Simply because inaction (in this case, ancap) is considered “extreme” by the subjective opinions of the majority of people does not change where the burden of proof lies.

mpolzkill December 2, 2009 at 9:15 am

Haha, you guys are really getting under Russ’ skin.

- – - – - – -

“Yoohoo, silly ass!”, I don’t know, let alone am I *so* close with every person who runs into you and instantly gets an idea of what you are, Russ. Perhaps if you would stop your foolish crusade/pastime of attacking libertarians who recognize D.C. for what it is?

- – - – - – - – -

But for those who don’t know him that well yet, this is how much Russ loves and trusts the gang in D.C. who happen to be the overlords of the spot he was born in. He calls for the near equivalent of Hitler’s Enabling Act of 1933: domestic “HUMINT” (to be used only on the Muslims Russ is terrified of, natch). Minarchism!

Gil December 2, 2009 at 9:23 am

Another standard blooper from J. Lakner- “anarcho-Capitalist society is superior to other societies and therefore ‘self-correcting’.” Nope, there’s no proof such idyllic values have any durabilty nor humanity as a whole is heading toward ‘anarchism’.

Besides ‘burden of proof’ is upon those who assert something against the norm. The ‘burden of proof’ is supposed to on those who propose Global Warming because the notion that the world going to heat up to dangerous levels is against the norm of climate stability. Proposing an ‘anarcho-Capitalism’ society is against the norm and is proved when you state “I have no idea what system of defense would emerge”, i.e. you admit you’re proposing a utopian society where everything somehow works out for the best and, best of all, hasn’t existed.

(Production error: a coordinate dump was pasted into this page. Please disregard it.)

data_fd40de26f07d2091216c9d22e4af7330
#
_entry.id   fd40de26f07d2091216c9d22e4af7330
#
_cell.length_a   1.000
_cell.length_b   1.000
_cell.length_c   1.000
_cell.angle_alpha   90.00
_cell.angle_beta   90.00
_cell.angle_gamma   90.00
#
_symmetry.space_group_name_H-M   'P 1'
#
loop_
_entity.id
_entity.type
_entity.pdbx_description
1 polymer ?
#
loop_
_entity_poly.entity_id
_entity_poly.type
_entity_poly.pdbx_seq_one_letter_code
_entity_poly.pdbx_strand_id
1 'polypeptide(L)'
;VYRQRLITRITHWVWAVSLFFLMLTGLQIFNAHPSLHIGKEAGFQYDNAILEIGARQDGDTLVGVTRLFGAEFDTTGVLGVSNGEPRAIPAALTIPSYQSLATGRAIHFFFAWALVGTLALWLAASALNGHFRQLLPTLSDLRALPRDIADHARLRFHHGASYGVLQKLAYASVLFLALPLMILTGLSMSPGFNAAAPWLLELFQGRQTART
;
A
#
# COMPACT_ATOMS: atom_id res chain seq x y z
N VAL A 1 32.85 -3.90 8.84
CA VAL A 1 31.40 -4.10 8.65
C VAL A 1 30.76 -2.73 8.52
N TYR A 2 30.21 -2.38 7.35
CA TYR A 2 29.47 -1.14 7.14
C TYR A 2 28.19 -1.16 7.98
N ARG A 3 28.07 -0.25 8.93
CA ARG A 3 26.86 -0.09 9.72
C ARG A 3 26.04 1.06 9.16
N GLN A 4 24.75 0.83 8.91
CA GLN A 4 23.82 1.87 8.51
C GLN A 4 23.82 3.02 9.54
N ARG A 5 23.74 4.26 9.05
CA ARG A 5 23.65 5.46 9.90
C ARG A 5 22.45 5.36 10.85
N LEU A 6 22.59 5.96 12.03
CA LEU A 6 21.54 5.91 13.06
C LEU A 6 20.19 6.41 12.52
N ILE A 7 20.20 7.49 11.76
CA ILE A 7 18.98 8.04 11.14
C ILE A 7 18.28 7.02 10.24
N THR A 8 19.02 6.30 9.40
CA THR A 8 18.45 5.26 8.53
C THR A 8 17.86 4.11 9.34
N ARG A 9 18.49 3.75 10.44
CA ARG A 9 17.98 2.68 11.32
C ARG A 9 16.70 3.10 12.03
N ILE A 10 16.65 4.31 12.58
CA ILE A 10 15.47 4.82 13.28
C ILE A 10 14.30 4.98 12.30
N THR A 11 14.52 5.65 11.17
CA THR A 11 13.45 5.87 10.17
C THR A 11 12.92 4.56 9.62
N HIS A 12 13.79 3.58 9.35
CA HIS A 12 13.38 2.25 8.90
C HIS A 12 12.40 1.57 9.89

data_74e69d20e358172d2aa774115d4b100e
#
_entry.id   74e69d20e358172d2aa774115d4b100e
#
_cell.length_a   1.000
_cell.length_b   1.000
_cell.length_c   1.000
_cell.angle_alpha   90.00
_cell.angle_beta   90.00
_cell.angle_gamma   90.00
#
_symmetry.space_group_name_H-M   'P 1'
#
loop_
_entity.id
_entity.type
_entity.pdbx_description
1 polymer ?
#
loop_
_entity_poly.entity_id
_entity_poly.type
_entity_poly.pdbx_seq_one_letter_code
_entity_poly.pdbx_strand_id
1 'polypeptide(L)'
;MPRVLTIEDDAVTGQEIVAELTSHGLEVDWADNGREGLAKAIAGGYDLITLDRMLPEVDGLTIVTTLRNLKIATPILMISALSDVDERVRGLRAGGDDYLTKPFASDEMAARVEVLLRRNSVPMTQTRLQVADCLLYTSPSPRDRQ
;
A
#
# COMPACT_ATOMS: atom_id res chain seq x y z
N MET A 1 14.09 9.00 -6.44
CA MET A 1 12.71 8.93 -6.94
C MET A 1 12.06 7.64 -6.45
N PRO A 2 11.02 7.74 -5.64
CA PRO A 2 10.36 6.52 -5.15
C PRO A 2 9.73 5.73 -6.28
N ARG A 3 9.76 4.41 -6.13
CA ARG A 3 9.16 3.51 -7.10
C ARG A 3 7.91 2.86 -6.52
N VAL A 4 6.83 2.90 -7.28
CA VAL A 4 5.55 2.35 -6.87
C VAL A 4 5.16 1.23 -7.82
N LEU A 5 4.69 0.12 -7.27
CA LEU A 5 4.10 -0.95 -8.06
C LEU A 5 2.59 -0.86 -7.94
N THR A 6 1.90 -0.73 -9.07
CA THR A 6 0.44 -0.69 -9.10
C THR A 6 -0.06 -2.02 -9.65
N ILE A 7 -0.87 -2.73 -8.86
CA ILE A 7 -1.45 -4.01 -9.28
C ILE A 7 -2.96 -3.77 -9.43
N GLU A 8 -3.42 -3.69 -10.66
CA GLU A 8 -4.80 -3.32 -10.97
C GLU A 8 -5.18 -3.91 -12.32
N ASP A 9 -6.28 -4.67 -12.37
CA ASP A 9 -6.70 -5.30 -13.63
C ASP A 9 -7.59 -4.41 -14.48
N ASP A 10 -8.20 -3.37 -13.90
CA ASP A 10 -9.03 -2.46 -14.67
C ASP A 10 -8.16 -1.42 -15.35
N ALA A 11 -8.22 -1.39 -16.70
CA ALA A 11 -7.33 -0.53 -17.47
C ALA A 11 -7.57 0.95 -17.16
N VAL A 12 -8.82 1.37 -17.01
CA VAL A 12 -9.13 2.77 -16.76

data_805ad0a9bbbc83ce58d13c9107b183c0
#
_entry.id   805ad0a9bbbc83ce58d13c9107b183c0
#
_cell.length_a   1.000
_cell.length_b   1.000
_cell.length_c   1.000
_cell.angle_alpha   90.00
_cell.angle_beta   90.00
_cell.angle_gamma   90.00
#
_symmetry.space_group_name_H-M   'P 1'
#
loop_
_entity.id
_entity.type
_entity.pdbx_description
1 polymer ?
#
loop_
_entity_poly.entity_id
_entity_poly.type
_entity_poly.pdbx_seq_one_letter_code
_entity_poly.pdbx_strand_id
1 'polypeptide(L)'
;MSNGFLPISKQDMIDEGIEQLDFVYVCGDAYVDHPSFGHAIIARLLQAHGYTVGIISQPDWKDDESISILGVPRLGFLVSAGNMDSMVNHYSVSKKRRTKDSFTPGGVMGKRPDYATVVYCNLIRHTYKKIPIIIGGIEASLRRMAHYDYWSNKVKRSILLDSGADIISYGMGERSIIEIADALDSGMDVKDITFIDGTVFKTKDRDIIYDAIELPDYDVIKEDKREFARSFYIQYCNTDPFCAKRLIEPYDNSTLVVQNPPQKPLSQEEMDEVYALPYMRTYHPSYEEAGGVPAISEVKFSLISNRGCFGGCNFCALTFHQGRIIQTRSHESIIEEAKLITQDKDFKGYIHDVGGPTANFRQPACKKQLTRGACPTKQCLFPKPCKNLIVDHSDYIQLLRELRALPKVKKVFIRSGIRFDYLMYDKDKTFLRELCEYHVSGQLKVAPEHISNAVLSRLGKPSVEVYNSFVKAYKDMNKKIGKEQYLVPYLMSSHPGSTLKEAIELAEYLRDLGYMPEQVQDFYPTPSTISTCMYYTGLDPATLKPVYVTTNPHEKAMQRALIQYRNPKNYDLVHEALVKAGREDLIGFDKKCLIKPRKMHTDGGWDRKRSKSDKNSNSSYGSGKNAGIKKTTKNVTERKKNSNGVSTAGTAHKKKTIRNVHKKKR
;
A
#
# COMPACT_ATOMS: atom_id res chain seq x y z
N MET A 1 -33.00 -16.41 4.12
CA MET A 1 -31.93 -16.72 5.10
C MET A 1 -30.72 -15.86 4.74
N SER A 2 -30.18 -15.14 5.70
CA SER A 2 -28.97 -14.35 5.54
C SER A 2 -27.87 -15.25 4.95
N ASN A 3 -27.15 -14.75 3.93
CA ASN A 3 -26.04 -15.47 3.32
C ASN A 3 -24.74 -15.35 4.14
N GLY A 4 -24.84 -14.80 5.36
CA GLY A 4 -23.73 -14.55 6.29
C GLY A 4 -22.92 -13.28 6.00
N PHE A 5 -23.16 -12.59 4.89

George December 2, 2009 at 10:06 am

“Consider the following:
- Just about every civilian will own their own personal arms.
- Large insurance companies could become PDAs.
- An ancap society would not elicit hatred from other nations by constantly meddling in their affairs.

When you factor in the above 3 points, who on earth would declare war on an ancap society? It’s a suicide job for invaders who have no motive to commit suicide. The PDAs could direct precise surgical strikes on the military bases of the invading nation. And where does the invading nation direct their strikes? A decentralised society has no major targets.”

This sounds nice in theory, but there are a lot of assumptions that are implied:

* human nature is predictable
* humans are generally good
* humans are generally rational
* The private market is a more efficient form of offense than the hierarchical state (otherwise, you most certainly will not be able to conduct “surgical strikes”).
* Everyone owning personal arms is a net good to society.

You can believe in these, but you certainly can’t prove them beyond a reasonable doubt. There are pros and cons to each of these arguments.